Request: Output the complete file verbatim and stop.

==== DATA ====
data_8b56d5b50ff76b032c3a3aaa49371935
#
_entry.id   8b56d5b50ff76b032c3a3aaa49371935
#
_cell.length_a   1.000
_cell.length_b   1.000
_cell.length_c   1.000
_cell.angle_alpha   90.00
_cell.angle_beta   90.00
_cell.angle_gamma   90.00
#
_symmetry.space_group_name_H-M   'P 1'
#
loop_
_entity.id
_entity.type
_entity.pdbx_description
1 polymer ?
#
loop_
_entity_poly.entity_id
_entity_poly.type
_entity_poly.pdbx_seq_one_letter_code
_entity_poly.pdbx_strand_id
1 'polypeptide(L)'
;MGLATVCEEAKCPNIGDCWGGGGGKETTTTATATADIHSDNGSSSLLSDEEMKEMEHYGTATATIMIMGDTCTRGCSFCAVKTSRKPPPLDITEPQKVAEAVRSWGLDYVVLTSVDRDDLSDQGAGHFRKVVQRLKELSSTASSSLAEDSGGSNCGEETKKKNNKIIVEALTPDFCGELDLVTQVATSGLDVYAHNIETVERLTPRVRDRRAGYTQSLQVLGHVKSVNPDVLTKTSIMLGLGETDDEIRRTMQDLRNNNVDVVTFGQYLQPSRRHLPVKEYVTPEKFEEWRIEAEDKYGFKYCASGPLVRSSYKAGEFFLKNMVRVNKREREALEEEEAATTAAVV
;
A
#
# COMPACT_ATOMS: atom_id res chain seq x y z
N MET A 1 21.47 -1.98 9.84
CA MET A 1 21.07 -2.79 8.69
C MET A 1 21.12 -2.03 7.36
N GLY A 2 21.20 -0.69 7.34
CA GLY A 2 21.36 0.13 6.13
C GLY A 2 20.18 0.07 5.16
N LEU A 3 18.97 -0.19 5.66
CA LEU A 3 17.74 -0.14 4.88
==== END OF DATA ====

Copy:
data_8b56d5b50ff76b032c3a3aaa49371935
#
_entry.id   8b56d5b50ff76b032c3a3aaa49371935
#
_cell.length_a   1.000
_cell.length_b   1.000
_cell.length_c   1.000
_cell.angle_alpha   90.00
_cell.angle_beta   90.00
_cell.angle_gamma   90.00
#
_symmetry.space_group_name_H-M   'P 1'
#
loop_
_entity.id
_entity.type
_entity.pdbx_description
1 polymer ?
#
loop_
_entity_poly.entity_id
_entity_poly.type
_entity_poly.pdbx_seq_one_letter_code
_entity_poly.pdbx_strand_id
1 'polypeptide(L)'
;MGLATVCEEAKCPNIGDCWGGGGGKETTTTATATADIHSDNGSSSLLSDEEMKEMEHYGTATATIMIMGDTCTRGCSFCAVKTSRKPPPLDITEPQKVAEAVRSWGLDYVVLTSVDRDDLSDQGAGHFRKVVQRLKELSSTASSSLAEDSGGSNCGEETKKKNNKIIVEALTPDFCGELDLVTQVATSGLDVYAHNIETVERLTPRVRDRRAGYTQSLQVLGHVKSVNPDVLTKTSIMLGLGETDDEIRRTMQDLRNNNVDVVTFGQYLQPSRRHLPVKEYVTPEKFEEWRIEAEDKYGFKYCASGPLVRSSYKAGEFFLKNMVRVNKREREALEEEEAATTAAVV
;
A
#
# COMPACT_ATOMS: atom_id res chain seq x y z
N MET A 1 21.47 -1.98 9.84
CA MET A 1 21.07 -2.79 8.69
C MET A 1 21.12 -2.03 7.36
N GLY A 2 21.20 -0.69 7.34
CA GLY A 2 21.36 0.13 6.13
C GLY A 2 20.18 0.07 5.16
N LEU A 3 18.97 -0.19 5.66
CA LEU A 3 17.74 -0.14 4.88